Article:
Monday, February 23, 2009

Montessori Education for the Elementary Years?

Why should my family continue to stick with a Montessori education for the elementary years
by Tanya Rykind and Jenny Schanker
Source: International Montessori Council Website

Your daughter is turning five years old and the next door neighbor asks you if you have registered for kindergarten. You haven't. Your daughter has been attending a Montessori school and you have been pleased with her progress and development. But you are not sure if she should continue on in the Montessori elementary program.
For most families, the question triggers a variety of different emotions. Memories of "school" become more vivid for most of us. It is one of the few experiences we all have in common – "school". We remember our teachers, our lessons, our playground, the homework, and the friends. We tend to believe that we received a good, if not, a great education. And if we are successful, it is hard for us to imagine that our elementary education didn't contribute partly to our success. So, why should your family stick with a Montessori education for the elementary years?

There are five compelling reasons why a Montessori elementary education adds significant value to the future success of your child.
1. A Montessori elementary education does more than most traditional programs to develop independent and critical thinking skills.
2. A Montessori elementary education gives lessons and presentations that nurture the multiple intelligences of each child and capitalize upon recent scientific research.
3. A Montessori elementary education offers children a wider array of academic work than traditional educational models in a safe and age appropriate environment.
4. A Montessori elementary education offers children a community dedicated to creating a peaceful world.
5. A Montessori elementary education does more to celebrate differences and understand of world cultures.

Children who continue their Montessori education into the elementary years will continue to develop their potential as independent, critical thinkers. Beginning with infants and toddlers, Montessori environments guide children to become physically and emotionally independent and self sufficient. Young children are given the tools to set the table, prepare the snack and wash the dishes. Your child has washed dishes, sliced bananas, swept crumbs, and put her work back from the place she got it. She has also practiced problem-solving skills such as using appropriate words to express emotion, and used mechanisms like tally stones and peace roses to cope with interpersonal conflicts.
In Montessori programs, elementary children learn to balance a striking degree of freedom with a sense of responsibility and self-determination. The children learn to allocate their time between academic responsibilities and caring for their classroom environment, and to understand the importance of developing and expressing their own opinions. When 10-year-old Noah was asked to give his observation about the differences between his public school experience and his Montessori school experience, he said, "You can disagree with the teacher and not get into trouble here."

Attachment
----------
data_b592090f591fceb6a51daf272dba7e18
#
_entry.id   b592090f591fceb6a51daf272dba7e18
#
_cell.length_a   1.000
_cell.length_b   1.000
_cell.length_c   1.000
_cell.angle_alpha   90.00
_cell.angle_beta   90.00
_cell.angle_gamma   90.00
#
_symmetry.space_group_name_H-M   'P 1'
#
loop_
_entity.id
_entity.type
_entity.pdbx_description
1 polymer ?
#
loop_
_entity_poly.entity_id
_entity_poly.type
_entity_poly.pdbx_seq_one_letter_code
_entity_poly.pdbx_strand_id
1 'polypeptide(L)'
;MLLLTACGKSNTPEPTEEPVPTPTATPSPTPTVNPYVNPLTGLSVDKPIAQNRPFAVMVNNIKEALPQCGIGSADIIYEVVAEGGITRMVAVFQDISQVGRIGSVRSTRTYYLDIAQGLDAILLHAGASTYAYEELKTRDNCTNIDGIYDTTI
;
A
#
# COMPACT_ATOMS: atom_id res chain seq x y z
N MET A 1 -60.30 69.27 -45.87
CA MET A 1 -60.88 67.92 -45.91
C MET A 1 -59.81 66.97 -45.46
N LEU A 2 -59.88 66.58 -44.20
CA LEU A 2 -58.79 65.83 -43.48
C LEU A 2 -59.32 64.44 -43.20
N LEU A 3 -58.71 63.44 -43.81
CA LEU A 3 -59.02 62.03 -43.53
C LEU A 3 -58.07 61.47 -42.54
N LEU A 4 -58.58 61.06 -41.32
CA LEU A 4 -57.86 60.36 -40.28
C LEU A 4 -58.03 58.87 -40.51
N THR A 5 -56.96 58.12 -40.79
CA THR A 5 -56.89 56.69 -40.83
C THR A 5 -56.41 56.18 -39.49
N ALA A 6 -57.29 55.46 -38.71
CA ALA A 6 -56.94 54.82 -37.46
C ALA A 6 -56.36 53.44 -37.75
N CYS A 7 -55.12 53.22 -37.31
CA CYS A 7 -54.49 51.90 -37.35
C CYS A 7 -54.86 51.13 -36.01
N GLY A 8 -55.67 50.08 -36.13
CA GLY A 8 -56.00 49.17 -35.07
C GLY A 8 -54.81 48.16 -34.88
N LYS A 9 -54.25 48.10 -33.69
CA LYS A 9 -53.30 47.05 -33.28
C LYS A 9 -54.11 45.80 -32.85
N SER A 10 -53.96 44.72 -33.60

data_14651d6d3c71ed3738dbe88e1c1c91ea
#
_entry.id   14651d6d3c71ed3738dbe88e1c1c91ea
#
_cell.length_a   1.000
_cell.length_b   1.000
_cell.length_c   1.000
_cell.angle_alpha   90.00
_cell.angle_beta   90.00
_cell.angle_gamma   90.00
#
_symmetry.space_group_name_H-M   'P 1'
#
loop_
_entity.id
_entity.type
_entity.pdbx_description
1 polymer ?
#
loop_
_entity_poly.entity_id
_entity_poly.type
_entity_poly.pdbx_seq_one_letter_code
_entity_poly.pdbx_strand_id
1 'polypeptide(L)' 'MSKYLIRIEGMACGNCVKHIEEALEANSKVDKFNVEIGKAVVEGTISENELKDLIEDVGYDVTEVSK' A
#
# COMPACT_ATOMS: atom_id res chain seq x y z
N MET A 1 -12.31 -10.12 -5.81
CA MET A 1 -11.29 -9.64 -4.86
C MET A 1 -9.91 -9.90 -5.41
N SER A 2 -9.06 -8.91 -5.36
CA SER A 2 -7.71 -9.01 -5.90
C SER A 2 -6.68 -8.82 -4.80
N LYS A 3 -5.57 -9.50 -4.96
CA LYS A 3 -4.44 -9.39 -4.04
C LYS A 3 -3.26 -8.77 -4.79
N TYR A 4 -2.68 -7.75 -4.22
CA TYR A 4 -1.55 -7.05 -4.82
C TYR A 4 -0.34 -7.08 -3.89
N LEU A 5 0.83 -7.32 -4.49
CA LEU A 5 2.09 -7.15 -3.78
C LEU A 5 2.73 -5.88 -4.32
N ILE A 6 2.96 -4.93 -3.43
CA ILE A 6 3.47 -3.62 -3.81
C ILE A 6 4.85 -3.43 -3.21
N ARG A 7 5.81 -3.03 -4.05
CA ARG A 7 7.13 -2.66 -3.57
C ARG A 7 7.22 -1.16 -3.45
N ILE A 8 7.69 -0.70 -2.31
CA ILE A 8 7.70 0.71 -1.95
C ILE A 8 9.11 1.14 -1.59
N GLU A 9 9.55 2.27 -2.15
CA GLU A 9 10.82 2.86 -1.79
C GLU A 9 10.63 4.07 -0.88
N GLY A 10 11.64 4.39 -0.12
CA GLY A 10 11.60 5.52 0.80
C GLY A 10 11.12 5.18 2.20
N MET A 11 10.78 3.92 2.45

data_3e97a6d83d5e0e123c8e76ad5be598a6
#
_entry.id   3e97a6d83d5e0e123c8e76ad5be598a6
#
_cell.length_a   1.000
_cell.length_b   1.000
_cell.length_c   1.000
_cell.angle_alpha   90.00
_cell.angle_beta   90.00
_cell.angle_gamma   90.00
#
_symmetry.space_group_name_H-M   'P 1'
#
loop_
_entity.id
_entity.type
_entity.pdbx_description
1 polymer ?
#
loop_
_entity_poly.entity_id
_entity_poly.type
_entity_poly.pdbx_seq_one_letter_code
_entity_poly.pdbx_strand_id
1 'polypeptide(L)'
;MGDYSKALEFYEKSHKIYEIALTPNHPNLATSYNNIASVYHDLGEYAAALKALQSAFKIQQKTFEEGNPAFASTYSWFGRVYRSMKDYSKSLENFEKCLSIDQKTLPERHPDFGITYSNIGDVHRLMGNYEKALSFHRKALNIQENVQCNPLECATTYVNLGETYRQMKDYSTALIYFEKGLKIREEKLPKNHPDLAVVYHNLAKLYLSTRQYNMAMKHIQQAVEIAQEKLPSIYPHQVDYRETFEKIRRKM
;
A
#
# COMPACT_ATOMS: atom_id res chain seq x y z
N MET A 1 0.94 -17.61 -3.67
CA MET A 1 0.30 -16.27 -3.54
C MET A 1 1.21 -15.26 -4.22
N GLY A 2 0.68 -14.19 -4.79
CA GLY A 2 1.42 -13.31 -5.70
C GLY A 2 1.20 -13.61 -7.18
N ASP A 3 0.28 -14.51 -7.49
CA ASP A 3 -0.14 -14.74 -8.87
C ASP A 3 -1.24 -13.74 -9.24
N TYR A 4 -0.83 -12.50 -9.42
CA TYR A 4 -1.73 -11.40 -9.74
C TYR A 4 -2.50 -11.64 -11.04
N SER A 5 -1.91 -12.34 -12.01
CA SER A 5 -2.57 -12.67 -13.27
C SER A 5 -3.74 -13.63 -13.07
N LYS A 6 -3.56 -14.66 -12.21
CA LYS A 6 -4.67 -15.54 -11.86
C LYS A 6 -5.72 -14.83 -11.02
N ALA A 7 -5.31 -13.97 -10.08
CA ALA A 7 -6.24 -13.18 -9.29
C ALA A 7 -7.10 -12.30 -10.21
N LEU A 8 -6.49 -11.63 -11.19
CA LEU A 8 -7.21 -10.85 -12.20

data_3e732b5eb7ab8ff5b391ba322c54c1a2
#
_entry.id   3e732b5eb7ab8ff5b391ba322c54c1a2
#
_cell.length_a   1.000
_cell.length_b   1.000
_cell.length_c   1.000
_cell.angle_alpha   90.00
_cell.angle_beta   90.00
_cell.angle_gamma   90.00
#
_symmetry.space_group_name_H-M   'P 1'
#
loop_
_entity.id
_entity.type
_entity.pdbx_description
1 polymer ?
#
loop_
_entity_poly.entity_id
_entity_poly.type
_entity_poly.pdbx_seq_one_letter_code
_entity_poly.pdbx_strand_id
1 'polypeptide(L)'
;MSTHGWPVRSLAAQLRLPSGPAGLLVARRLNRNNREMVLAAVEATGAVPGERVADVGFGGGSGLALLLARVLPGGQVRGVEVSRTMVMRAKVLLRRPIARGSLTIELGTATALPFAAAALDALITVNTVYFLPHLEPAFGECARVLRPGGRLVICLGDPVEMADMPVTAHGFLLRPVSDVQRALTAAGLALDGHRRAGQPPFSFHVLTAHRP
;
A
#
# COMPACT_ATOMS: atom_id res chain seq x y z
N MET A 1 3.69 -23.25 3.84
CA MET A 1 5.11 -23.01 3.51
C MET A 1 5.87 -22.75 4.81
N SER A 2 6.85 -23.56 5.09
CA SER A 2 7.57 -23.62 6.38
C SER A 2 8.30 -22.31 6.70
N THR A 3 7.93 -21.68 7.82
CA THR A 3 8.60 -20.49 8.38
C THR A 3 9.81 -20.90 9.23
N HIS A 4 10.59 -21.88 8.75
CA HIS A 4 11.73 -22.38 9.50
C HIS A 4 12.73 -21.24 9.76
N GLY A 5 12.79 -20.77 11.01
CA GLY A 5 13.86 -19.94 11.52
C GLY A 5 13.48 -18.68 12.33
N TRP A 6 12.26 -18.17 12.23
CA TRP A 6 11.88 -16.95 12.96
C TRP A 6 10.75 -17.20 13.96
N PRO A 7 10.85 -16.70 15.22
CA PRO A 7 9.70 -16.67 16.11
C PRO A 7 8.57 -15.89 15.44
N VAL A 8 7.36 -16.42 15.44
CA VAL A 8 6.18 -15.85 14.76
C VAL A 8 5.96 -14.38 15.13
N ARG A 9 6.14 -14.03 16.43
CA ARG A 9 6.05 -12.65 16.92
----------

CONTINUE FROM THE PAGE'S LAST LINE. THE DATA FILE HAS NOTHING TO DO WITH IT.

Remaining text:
A group of 16 Montessori elementary children were asked to contemplate whether it is important to have their friends like the things they like. The children were asked to go to one side of the room if they agreed with the statement and the other side of the room if they disagreed. At first blush, all the children agreed with this statement. Then, one child, age 9, stepped out and said, "I'm changing my mind. I think that it is easier to make new friends who have things in common with me but when I have more time being friends with someone, I am able to disagree with them without hurting their feelings." Her experiences in a Montessori classroom, where she was confident that she was valued as an individual, allowed this child to step out of a group, act independently from her peers, and think for herself.

The Montessori elementary classroom is prepared to honor the multiple intelligences of each child. Multiple Intelligences is the work of Howard Gardner who brought to light the various ways in which our brain learns. Some children are visual learners, some learn through logical reasoning and mathematical deduction and others may learn from the natural world. Gardner's work has determined there to be 8 intelligences which predominate in some greater than others.
Montessori elementary education addresses the needs of children who learn by doing, seeing, hearing, building, dancing, drawing, socializing, and listening to their inner self because it follows the child and changes the environment to enhance learning. It is common to see a variety of hands-on materials in every subject area. There are globes, models of the solar system, skeletons, sandpaper letters, calligraphy pens, and yes, there are beads. Beads are used to engage children kinesthetically. Beads are a visual tool to show abstract concepts concretely. And beads, especially the traditional glass beads, offer the child the beauty of color, shape, and texture.